The same challenge has plagued Flossie Kapu throughout her entire 61 years: getting access to water. This grandmother living in Sato, Malawi, has spent her life walking to get the precious liquid. She is not alone.
The same challenge has plagued Flossie Kapu throughout her entire 61 years: getting access to water.
This grandmother living in Sato, Malawi, has spent her life walking to get the precious liquid. She is not alone. UNICEF and the World Health Organization say that 75 percent of sub-Saharan households must collect water from a distant source.
Flossie often spent a whole day getting one bucket of water from the closest well to her home, which was a third of a mile away. But because the water source served three villages and was thus always overcrowded, “One pail is all I always managed to get in a day due to congestion,” Flossie says.
The congestion also fueled stiff competition for the water, often causing violence as people desperately tried to get water for their families.
“You could not send children to that borehole,” says Sato resident Lydia Samata. “No child could get that rare opportunity to get water. When we say that we could fight, I mean it. We wrestled to get water, and it was not easy. We could go there at 5 in the morning and return at 2 in the afternoon.”
With not enough water to meet every family’s needs, many, including Flossie, were forced to use other water sources.
“We used the [well] water strictly for drinking, though it was even insufficient, and we had to rely on water from the river for cooking and everything [else].”
The river water was contaminated, making many people sick. Waterborne diseases caused suffering for Flossie’s children, who had repeated episodes of diarrhea. Her children are part of a larger global crisis: Every year, 1.7 billion diarrhea cases cause more than half a million deaths among children younger than 5.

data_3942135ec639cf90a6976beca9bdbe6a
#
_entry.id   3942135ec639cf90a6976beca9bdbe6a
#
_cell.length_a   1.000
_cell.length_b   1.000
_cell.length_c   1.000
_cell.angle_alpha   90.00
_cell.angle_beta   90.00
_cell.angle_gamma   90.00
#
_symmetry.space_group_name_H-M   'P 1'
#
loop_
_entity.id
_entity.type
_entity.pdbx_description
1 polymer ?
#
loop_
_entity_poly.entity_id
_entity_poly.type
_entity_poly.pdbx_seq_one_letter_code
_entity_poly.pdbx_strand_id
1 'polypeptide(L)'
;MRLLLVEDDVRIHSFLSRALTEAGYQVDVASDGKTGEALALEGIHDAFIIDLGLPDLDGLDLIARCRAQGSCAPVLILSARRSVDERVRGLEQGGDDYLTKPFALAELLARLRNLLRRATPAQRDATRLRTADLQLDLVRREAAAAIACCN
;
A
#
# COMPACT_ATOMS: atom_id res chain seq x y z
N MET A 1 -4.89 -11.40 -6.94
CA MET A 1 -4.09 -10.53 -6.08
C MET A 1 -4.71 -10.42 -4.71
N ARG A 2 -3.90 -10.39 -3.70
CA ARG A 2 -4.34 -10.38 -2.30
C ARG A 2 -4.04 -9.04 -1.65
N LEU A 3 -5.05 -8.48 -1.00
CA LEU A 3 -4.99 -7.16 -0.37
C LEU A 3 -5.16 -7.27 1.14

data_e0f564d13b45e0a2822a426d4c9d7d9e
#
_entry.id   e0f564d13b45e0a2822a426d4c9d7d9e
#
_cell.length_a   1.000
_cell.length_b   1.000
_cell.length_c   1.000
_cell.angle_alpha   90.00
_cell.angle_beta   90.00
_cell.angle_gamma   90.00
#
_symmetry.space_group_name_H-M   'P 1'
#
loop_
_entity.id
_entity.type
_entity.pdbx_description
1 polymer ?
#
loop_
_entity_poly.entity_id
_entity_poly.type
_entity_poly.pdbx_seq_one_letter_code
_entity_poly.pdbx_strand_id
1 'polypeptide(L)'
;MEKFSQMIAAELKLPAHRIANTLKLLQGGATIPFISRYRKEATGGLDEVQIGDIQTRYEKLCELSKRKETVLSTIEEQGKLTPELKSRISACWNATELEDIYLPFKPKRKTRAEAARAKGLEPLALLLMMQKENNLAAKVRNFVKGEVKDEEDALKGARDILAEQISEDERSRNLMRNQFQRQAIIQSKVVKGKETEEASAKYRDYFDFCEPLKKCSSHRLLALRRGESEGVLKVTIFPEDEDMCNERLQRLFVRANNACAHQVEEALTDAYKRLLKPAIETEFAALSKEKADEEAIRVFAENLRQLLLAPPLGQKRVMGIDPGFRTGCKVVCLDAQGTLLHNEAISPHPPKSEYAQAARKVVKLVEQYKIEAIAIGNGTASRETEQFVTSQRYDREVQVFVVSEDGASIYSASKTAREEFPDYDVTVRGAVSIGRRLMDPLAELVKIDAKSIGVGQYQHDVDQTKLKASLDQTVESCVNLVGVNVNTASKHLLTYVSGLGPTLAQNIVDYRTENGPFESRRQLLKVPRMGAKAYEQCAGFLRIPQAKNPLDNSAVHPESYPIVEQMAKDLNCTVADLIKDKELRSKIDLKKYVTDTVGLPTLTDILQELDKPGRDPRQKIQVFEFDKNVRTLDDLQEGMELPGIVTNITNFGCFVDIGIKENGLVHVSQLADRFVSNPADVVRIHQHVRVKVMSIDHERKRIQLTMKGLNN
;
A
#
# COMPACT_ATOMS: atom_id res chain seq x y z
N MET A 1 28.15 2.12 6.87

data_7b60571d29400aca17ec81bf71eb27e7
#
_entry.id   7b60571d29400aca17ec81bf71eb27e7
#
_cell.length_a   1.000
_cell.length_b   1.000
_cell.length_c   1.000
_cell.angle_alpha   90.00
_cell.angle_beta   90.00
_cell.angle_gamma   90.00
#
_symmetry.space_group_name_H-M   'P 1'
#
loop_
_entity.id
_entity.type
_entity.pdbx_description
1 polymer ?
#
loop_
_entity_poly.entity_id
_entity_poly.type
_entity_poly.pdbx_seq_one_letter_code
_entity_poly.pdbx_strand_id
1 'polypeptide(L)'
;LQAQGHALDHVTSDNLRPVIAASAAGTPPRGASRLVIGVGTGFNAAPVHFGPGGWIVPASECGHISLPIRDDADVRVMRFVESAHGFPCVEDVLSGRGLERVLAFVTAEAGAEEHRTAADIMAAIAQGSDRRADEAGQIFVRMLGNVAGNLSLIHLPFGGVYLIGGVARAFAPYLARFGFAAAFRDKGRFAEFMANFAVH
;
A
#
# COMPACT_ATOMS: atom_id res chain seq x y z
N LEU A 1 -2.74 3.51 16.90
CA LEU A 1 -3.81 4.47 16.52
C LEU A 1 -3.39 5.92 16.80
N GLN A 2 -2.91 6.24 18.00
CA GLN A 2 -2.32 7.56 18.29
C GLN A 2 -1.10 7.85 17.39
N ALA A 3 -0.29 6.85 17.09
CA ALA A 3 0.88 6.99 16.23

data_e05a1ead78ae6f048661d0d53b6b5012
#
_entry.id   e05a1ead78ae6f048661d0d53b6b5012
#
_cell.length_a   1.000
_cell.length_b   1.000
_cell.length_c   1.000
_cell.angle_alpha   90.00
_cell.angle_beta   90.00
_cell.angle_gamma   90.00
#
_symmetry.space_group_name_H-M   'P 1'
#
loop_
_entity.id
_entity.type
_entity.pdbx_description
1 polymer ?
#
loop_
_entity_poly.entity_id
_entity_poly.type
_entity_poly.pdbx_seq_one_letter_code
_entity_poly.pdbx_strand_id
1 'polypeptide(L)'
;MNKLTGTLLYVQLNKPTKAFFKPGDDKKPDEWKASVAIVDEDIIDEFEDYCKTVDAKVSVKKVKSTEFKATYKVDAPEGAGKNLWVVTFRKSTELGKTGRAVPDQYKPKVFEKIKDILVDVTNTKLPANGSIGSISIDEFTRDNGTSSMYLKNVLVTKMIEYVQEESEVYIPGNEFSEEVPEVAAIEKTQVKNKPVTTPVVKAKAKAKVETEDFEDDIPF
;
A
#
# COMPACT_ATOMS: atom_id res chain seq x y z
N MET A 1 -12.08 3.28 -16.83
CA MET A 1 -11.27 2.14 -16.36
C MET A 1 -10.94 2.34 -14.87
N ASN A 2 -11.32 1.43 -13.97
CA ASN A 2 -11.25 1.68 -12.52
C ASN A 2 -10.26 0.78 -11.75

But last year, as part of its water, sanitation, and hygiene project, World Vision drilled a well 109 yards from Flossie’s house. Now, women from Sato village are rejoicing because clean water is close and, more importantly, ensured.
“World Vision helped us, and life will never be the same for us women of this village,” Flossie says, lifting her hands to the sky in praise.
With a well now serving the village, even children are able to draw water without needing to walk far, risk injury, or get caught in the fights that hampered efforts at the previous well.
Lomia Cassim, a 24-year-old community health surveillance assistant, celebrates the change that is now evident. Since the new well was drilled, she says that Sato village has recorded fewer cases of diarrhea. She attributes this to the presence of clean water and the sanitation standards that World Vision’s program requires from communities as a prerequisite for getting boreholes.
Women from the village also are thankful that they can bathe more frequently, which contributes to healthier breastfeeding for babies.
The convenient water source has created new opportunities for people in Sato, too. Now residents can install small-scale irrigation to produce vegetables like kale, pumpkin, and tomatoes. They also plan to plant banana trees at the well to make use of the water that otherwise goes into drainage.
“I have a small place in the community shed, which our men in the village did for us, and I have vegetables,” Flossie says with pride. “None among us could produce vegetables on their own before. We all depended on buying, which was very costly for vegetables that we can produce on our own.”